When you interviewed for your job, your manager told you that they liked to stay on top of things. What you didn’t understand at the time was that they would be micromanaging you. Each step you take is double (or triple) checked and you feel that you don’t have the autonomy to make regular day-to-day decisions. But don’t despair, there are ways to deal with a micromanaging boss and gain the independence you need to enjoy your role.
Most people who micromanage do so because they fear a loss of control. They have a general belief that work will not be done to their standard, and so have trouble trusting that their direct reports will be able to deliver. Remember, this has little to do with your competency and everything to do, likely, with your boss’ internal stress.
Read: Do you think you might have micromanaging tendencies? Read “How to Stop Micromanaging Your Finance Team” for practical advice on giving your direct reports more autonomy.
Identify the Cause
By recognizing the root causes of your boss’ anxiety you can figure out how to respond. Are they faced with unreasonable expectations from above? Were they burned before by offering too much latitude to previous employees? Is their job on the line because of an upcoming merger or acquisition? Is this a cultural issue, where this kind of behaviour is encouraged?
According to this article in Forbes, the irony of being a manager is that “the higher up you move in the hierarchy, the less direct control you have. This loss of control often comes as a shock to bosses and that, in turn, sparks their anxiety.”
Identify what your manager cares most about and show that they can trust you to deliver. Openly seek feedback at critical junctures of a project or report. Most of all, ask a simple question, “How can I help?”
Establish expectations in advance if possible. Asking questions that show a collaborative approach right off the bat can alleviate your boss’ stress.
- Who would you recommend I approach to source this data/information?
- Is there a former example of how you liked this done that I can refer to?
- I want to make sure I prioritize what is important to you and the team. In your opinion where does this fit in the big picture? Is it prioritized ahead of a, b or c?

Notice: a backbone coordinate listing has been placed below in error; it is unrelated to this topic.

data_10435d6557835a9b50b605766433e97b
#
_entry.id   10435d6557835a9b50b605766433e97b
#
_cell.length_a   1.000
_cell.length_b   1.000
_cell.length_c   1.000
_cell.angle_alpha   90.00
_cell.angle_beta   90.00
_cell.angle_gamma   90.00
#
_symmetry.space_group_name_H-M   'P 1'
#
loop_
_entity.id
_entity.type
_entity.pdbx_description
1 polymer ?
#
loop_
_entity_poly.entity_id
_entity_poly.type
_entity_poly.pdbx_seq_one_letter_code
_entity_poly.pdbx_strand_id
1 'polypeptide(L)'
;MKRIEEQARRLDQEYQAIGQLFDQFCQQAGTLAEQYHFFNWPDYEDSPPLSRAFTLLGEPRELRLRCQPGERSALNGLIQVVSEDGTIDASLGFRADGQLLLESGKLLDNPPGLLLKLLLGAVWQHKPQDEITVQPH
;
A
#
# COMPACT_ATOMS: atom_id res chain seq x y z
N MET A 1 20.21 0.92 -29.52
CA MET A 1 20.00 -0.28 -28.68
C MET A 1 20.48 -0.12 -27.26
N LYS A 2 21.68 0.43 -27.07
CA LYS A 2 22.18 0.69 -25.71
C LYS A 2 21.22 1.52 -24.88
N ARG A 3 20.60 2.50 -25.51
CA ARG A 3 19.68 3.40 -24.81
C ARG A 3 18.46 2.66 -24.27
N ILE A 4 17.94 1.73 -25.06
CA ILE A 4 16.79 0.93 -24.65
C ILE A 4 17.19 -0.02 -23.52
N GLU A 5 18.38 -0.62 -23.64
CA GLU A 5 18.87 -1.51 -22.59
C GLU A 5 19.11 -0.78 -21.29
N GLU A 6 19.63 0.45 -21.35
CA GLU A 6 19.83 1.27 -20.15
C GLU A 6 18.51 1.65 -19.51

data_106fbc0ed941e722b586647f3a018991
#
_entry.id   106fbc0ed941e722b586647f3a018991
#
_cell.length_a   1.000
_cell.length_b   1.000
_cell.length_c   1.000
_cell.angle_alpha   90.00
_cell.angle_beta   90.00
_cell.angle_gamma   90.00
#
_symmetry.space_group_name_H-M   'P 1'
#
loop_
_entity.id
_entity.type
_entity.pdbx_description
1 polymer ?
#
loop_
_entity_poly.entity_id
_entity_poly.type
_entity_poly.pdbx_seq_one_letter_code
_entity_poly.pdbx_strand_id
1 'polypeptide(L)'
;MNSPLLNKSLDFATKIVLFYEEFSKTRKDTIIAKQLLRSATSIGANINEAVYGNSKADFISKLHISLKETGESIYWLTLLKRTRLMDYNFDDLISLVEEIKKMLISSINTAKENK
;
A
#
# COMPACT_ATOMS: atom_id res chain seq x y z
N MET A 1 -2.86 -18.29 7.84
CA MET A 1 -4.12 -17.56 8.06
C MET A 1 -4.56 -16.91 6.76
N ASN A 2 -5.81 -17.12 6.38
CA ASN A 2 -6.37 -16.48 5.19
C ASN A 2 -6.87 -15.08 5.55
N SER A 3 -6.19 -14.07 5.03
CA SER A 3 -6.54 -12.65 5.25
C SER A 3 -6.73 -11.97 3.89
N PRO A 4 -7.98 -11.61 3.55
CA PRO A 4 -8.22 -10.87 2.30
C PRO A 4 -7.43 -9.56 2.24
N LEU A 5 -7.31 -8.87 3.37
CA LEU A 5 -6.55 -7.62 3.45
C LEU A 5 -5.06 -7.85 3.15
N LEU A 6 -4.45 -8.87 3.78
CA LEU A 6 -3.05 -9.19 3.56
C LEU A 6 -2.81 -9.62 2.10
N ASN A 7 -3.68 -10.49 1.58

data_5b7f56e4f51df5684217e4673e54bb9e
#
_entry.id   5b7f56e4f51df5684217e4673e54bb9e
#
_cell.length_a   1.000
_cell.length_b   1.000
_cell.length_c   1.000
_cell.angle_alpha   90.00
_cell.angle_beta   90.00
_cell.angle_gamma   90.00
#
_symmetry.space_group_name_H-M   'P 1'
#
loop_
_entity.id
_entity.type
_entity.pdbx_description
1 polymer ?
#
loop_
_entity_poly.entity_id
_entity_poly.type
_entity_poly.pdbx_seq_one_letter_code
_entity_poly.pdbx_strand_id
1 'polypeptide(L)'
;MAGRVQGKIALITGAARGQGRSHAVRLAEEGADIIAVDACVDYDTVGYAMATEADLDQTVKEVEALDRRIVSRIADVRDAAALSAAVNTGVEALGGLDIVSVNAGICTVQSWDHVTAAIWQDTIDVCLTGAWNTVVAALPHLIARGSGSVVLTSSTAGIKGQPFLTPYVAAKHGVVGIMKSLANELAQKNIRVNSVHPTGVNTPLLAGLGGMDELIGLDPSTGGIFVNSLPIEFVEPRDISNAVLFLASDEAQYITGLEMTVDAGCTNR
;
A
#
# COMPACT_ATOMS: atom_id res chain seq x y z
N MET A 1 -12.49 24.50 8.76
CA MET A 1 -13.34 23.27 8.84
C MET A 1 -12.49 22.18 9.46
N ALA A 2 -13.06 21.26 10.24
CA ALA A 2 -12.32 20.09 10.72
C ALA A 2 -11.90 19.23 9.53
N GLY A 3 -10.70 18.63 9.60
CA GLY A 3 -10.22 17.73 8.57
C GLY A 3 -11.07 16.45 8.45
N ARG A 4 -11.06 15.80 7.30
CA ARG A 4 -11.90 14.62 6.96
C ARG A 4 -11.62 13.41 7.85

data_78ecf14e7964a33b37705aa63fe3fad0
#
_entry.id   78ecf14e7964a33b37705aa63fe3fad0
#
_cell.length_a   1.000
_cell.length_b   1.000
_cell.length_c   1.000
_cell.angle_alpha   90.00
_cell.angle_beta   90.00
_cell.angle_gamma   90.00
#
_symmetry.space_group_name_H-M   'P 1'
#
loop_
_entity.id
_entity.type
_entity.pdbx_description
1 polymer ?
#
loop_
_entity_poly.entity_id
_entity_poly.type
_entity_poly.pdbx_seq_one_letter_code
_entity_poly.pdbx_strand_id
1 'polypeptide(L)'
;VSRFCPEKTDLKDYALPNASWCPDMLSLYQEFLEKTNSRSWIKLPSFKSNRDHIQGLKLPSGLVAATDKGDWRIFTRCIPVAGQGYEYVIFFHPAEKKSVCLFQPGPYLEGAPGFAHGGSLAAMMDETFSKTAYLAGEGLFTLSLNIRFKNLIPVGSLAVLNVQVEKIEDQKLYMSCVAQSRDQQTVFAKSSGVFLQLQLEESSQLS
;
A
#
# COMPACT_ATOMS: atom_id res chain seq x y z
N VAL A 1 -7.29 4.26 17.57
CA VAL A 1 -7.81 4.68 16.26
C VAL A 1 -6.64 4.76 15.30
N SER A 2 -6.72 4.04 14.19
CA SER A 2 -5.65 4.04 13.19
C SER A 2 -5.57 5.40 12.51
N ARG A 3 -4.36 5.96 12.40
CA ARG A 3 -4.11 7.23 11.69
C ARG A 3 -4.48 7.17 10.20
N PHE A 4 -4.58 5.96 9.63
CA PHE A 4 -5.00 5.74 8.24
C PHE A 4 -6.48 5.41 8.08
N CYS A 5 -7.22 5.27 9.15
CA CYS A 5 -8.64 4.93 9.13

- What is most important to you about this project or initiative?
Reinforce the fact that you know that your boss has a lot on their plate. State that you are focused on meeting their expectations.
Take the initiative and schedule specific times for when you will check-in. Keep your manager informed and consider sending an unprompted email or two updating your progress on a project or report. If you need clarification on an issue, don’t wait until the 11th hour to talk to your manager. This will only increase their anxiety.
Should You Give Feedback?
This is tricky. If you express that you are feeling micromanaged, you may simply get more of it, particularly if it’s based in anxiety or power. If you think your manager is well-meaning and open to hearing feedback, however, consider asking for a one-on-one. Focus on presenting your message positively, “What I value about you is how committed you are to going the extra mile and how you inspire me to produce my best work. I like that you see the big picture and help me see it too. One of the things that makes me really enjoy my job though is autonomy – the ability to make decisions freely within the guidelines of the team and organization. It’s helped me grow a lot in past roles. Is there anything I could do to earn your trust even more and gain additional autonomy?” The most important thing is to make it a collaborative conversation, where you are leaving the ball in their court to meet a reasonable request.
Use strong, proactive communication skills to deal successfully with a manager who is overly controlling. Try to understand the source of the anxiety that is fueling the need to control. Attempt to alleviate that anxiety by delivering in areas your boss is most concerned about. Proactively seek out their feedback, and make sure to keep them in the loop. This will help you build trust and hopefully earn you the autonomy that you need.
Your Next Step
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